From Left: Jonathan Alles, Dharmasiri Kumaratunga, Anthony Watson, Priyantha Talwatte and Roshantha Jayatunga
With the emergence of a next generation of consumers, key factors will shape the way tomorrow’s transactions are made. These key factors include the impact of technology, shifting customer expectations, changing global demographics, the rise of e-commerce, and the growing regulatory supervision. Regulators in emerging markets are realising the huge costs, risks and inefficiencies associated with cash transactions and recognising the importance of electronic payment methods in promoting access to formal credit and savings instruments.
Drastic measures like introducing differentiated banking licenses, tax benefits on electronic payments, awareness campaigns are being taken to build a sustainable electronic payments ecosystem.
Sri Lanka’s payments landscape is also rapidly changing because of these new and disruptive market players who will be looking at easier, more secure and alternative business models.
Engaging a host of bankers and financiers, the Payment Card Industry Association of Sri Lanka (PCIASL) together with VISA Worldwide Ltd. hosted a panel discussion recently to discuss and debate the opportunities, perceptions, and challenges in the growth of digital payments in Sri Lanka.
Introducing the distinguished panel of speakers, moderator PCIASL Past Chairman Roshantha Jayatunge stressed on the importance of the future growth in card payments and how the industry, the regulator and the consumer will have to adapt to these changes.
With the Central Bank of Sri Lanka (CBSL) promoting digital payments in Sri Lanka, Jayatunge called on CBSL Payments and Settlements Department Director Dharmasiri Kumaratunge to explain the roadmap for this industry and its benefits.
According to Kumaratunga, the CBSL has proposed a five-year national payment roadmap that will include greater security measures like EMV technology, 3D authentication, dual authentication and island wide awareness campaigns to educate the public on the advantages of digital payments.
“With this, we need a common ATM/POS switch that will offer more convenience, reduce the bank charges and get the two main mobile service providers to involved in this national initiative,” he added.
The growth of Internet penetration coupled with the availability of cost effective smartphones and tablets in Sri Lanka will be what drives the next wave of convenient and secure commerce transactions amongst consumers.
VISA Country Manager – Sri Lanka and Maldives Anthony Watson said that Sri Lankan consumers have already started to adopt this technology considering three trends that are growing exponentially: online purchasing, online payments and invisible transactions through third party applications. He added that with the recent announcement of VISA PayWave launching in the market this creates infrastructure capable of supporting contactless transactions through various form factors such as cards and mobile.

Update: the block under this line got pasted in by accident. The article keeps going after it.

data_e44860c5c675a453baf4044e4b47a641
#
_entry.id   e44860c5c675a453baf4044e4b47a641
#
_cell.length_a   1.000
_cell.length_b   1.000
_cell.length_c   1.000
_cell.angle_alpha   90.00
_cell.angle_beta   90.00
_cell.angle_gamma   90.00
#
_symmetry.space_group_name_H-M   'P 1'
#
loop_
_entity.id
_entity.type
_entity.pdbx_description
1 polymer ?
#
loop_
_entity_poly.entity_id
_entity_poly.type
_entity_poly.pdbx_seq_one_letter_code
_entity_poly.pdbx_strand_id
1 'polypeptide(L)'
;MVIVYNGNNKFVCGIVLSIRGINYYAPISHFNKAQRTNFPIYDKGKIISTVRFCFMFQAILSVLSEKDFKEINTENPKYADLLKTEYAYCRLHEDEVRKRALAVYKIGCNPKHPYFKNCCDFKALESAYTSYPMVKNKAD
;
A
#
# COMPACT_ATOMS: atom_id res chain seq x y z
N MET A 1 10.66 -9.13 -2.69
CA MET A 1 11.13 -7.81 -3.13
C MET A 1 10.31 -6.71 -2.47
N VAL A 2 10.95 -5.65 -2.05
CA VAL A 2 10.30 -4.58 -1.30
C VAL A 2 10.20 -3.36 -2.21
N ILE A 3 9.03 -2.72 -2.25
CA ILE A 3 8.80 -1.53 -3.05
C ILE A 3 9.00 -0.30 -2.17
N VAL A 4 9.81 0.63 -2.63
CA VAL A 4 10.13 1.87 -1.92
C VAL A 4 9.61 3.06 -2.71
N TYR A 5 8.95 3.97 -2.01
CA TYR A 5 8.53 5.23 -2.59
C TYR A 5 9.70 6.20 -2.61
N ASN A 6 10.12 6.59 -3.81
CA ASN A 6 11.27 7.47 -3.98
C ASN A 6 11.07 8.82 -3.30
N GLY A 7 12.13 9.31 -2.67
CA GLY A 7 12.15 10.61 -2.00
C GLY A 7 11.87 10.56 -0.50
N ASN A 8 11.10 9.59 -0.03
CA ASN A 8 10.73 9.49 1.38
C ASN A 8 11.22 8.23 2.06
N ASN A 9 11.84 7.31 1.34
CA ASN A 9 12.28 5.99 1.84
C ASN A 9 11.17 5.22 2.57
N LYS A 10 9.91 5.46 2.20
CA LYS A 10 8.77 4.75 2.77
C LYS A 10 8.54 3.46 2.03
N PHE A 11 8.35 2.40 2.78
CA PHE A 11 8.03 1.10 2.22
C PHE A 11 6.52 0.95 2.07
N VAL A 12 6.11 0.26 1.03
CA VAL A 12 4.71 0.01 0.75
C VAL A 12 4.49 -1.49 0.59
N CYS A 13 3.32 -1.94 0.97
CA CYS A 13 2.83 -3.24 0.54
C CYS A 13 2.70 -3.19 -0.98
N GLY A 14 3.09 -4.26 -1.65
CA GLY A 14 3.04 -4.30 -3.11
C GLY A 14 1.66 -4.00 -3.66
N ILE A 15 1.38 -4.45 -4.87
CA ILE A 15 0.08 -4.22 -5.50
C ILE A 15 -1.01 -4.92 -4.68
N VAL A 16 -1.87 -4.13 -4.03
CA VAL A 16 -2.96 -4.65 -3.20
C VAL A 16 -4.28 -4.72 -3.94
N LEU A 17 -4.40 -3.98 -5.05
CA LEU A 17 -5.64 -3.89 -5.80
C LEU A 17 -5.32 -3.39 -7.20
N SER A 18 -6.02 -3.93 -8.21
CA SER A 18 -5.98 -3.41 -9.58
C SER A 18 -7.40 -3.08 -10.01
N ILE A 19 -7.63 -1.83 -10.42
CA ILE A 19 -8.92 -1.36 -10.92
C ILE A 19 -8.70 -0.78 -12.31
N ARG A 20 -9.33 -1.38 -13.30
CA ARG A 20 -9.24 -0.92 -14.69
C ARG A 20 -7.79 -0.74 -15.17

Watson said, “Sri Lanka is in a good overall position to leapfrog from other developing markets and replace costly, inefficient forms of payment (e.g., cash and checks) with secure, convenient and reliable ways to pay. Key to that objective is offering consumers choices that suit their lifestyles and behaviours.” One of the key questions in a customers mind is dependable safety and security measures, especially when making purchases or transactions online. Nations Trust Bank DGM – Consumer Banking Priyantha Talwatte said, “The adaptation of digital tech is happening now with the introduction of Sri Lanka’s high-speed bandwidth. There is a rapid development of new payment concepts based on mobile infrastructure initiated by the online retailers. Therefore it is vital that we take this opportunity to develop air-tight protection for our users via new innovations in chip technology.”
Hatton National Bank MD/CEO Jonathan Alles stressed that it is critical for the CBSL to help with the security systems by migrating all cash to machines. “Let us digitise the bazaars at Pettah, Kurunegala and Dambulla etc. This will encourage vendors to go digital and save the Government huge cost incurrence involving national payments.”
However, Alles cautioned his counterparts against bringing in more of these machines. “ATM’s are just another way of dealing with cash,” he averred. “It is time to concentrate on digital payments.”
To date, there are 43,000 POS terminals across the country with most of them located in the Western Province. Financial institutions carry out aggressive marketing campaigns to educate and create awareness to use card base products. There is need to have more card acceptance locations and develop our card acceptance infrastructure so that move towards ‘less cash society’ will be achieved within relatively shorter time period. Payment Card Industry Association of Sri Lanka (PCIASL) is the industry body that represents all card issuing and acquiring banks, financial institutions and processors operating with in Sri Lanka. It is working in closely with all stakeholders of the payments eco system over last 25 years.